The 3 "R"s of education become 4
By David Correa, POW, and Nora Callahan, Director of The November Coalition
In our nation's schools, children are being rewarded for informing on their classmates. Add "Ratting" to "Reading, wRiting and aRithmetic.
In Portsmouth High in New Hampshire their "crime-fighting" program includes a : "Report wrongdoing, win valuable prizes!" program. The school board approved it last June, but the town has been debating the morality of using cash to coax kids to "rat." Cash awards can range from $10 - $100 and a student liaison will be responsible for fielding anonymous tips.
Shocked? Similar programs have been instituted in Fresno, California, Boulder, Colorado, Amarillo, Texas and Baton Rouge, Louisiana to name but a few.
In Charlotte, North Carolina they expanded their program to all their high schools and now include their middle schools. That is 53 schools in one school district.
Thousand of posters adorn walls and corridors: A logo bears a pair of eyes with paranoia-inducing phrase that tells the children, "Who's Watching?" A hotline phone number is easily readable.
In Little Rock, Arkansas they spur children into the ranks of snitch by offering T-shirts, gift certificates, pizzas, autographed baseballs and other prizes. There are plans to move these incentive programs to lower grades. Mary Parker, a criminologist says of the program, ". . .desperate times call for drastic measures." She goes on to explain, "It's not a system of snitching or ratting, per se, it's just the citizens of that community policing that community. Does it work? People are caught. I would suggest that, yes, there is some benefit."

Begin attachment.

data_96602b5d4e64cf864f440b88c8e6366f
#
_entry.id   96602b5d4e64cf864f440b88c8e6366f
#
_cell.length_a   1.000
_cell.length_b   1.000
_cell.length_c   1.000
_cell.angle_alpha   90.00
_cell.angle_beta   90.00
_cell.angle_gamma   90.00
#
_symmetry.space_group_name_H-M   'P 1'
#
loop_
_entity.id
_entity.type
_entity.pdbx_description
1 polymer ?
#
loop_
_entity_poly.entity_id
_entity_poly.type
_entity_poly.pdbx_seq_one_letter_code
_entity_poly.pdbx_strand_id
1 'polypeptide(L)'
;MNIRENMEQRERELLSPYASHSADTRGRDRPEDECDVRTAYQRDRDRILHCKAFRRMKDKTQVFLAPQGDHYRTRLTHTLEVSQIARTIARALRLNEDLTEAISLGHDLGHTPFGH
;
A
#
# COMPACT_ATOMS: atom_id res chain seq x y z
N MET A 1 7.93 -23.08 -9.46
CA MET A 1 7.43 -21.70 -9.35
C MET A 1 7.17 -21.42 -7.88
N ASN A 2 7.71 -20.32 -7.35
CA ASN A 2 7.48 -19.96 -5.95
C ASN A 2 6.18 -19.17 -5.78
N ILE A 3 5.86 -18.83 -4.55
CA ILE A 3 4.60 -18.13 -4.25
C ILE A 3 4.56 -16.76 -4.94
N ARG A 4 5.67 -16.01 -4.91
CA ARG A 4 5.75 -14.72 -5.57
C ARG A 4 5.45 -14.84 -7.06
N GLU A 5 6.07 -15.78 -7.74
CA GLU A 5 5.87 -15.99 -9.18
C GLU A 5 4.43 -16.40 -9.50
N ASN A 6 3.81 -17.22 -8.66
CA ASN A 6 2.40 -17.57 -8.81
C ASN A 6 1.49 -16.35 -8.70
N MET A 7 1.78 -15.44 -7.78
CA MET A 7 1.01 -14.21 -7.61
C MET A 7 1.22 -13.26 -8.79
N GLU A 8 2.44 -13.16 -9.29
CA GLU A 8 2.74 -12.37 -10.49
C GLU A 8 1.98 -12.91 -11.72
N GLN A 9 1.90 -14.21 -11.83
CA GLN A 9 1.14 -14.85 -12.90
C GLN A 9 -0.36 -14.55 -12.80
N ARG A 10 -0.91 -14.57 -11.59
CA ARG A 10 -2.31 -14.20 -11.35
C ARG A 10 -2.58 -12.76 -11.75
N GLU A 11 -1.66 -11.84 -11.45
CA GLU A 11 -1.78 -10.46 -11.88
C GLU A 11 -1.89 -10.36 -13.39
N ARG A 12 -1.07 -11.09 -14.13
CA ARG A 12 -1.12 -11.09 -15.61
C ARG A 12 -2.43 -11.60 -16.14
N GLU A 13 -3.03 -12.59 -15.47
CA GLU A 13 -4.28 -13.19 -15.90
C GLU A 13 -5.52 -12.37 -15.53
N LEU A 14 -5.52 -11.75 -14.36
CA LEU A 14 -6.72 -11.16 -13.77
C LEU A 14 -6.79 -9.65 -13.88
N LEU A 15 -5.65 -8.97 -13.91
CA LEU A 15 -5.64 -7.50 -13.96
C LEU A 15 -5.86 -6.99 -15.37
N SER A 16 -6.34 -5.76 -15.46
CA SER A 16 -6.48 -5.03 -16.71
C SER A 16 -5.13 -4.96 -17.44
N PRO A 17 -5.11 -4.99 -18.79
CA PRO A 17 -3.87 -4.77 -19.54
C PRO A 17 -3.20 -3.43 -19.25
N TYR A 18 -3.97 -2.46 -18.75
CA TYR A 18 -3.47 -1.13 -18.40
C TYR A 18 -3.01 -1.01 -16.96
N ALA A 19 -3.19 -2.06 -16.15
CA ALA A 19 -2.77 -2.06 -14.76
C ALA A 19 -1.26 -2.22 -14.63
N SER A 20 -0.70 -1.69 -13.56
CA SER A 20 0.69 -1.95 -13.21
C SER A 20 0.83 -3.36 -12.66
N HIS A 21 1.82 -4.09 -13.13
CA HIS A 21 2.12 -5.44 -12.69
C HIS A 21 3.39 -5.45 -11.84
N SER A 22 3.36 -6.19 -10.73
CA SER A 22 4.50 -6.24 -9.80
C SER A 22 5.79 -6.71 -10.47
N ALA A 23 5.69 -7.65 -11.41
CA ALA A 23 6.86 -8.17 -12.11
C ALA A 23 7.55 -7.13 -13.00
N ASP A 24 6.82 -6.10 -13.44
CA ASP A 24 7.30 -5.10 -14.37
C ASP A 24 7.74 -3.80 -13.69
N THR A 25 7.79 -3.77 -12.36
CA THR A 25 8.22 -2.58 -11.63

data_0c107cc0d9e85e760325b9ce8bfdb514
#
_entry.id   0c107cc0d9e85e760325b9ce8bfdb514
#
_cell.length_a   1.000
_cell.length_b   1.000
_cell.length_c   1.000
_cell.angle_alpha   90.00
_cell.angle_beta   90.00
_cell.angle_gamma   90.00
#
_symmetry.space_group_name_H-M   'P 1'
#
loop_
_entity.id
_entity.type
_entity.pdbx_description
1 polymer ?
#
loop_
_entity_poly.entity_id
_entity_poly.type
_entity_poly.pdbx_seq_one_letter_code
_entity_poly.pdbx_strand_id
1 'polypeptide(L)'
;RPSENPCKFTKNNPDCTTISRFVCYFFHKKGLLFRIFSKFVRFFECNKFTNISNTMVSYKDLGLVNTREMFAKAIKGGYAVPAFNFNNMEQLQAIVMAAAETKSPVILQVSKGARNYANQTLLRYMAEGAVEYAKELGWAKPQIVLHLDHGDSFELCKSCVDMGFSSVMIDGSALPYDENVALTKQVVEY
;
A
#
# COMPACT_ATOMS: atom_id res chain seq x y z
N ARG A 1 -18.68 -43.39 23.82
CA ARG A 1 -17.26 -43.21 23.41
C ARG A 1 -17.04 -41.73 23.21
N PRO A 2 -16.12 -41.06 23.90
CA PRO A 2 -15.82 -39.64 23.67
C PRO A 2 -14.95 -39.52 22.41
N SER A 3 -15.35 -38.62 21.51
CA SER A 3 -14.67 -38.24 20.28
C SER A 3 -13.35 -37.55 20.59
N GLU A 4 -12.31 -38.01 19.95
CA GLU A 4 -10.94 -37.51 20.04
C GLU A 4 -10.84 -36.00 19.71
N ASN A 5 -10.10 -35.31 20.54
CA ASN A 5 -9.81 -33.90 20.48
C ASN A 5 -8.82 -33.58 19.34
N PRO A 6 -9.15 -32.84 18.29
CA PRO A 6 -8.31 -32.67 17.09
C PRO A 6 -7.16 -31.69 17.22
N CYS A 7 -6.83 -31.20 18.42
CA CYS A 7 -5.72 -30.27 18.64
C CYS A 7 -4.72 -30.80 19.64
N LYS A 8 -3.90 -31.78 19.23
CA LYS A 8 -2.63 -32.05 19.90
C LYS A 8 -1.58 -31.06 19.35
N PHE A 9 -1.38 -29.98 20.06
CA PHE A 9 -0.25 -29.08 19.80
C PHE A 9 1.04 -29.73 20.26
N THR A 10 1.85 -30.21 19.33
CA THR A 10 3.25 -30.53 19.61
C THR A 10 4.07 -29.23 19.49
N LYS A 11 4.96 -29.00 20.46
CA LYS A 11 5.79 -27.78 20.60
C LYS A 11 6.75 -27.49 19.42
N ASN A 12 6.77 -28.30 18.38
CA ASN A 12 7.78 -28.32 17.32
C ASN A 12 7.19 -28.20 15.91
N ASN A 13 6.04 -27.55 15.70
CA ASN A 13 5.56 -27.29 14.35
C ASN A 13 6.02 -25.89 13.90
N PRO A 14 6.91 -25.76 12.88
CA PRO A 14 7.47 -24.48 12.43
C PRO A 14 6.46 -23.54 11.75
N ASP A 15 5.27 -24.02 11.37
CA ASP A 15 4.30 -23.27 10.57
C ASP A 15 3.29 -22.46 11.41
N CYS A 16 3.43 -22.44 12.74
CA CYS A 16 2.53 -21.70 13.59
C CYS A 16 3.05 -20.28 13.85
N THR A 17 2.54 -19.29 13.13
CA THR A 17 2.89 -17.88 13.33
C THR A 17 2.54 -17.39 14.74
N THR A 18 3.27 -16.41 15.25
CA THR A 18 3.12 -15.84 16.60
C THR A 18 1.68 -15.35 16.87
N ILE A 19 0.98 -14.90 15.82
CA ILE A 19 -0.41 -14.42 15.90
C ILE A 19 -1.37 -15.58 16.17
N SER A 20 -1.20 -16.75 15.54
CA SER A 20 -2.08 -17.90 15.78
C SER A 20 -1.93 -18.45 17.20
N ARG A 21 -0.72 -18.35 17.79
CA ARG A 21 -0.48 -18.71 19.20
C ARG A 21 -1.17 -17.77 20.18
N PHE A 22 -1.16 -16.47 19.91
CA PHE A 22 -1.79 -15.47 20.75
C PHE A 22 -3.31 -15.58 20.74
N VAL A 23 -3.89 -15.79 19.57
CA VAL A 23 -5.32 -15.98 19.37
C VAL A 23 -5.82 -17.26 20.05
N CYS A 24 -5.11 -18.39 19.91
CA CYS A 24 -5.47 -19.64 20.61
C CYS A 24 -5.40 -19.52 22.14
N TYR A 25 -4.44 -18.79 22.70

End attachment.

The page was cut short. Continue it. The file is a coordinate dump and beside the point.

There is no evidence that it cuts down the incidence of crime, but there is plenty of evidence that it creates fear and mistrust. Today, many citizens of all ages believe that being a "good" citizen requires one to be an informant citizen.
In the Old Testament book of Daniel, an informant is called "Akbal Kurtza" which when translated literally means "One who eats the flesh of another." If you ask an observant Jew how they feel about "snitching," he will tell you that part of his daily prayers request that "for the informer may there be no hope."
Ask the question of a Christian and they will say, "A Judas? Why a betrayer traded the life of Jesus for 30 pieces of silver."
The lessons of history are not being heeded. Only oppressive, tyrannical regimes maintain themselves by utilizing informants. The McCarthy era has raised its ugly head once again and how is it that we are allowing our children to be taught that there is any value in betrayal. How many innocent children will caught in such a scheme? How will those falsely accused perceive the world after such an episode? Thirty pieces of silver is now two tickets to the Saturday matinee or a crisp $100 dollar bill. Our founding father's would turn in their graves.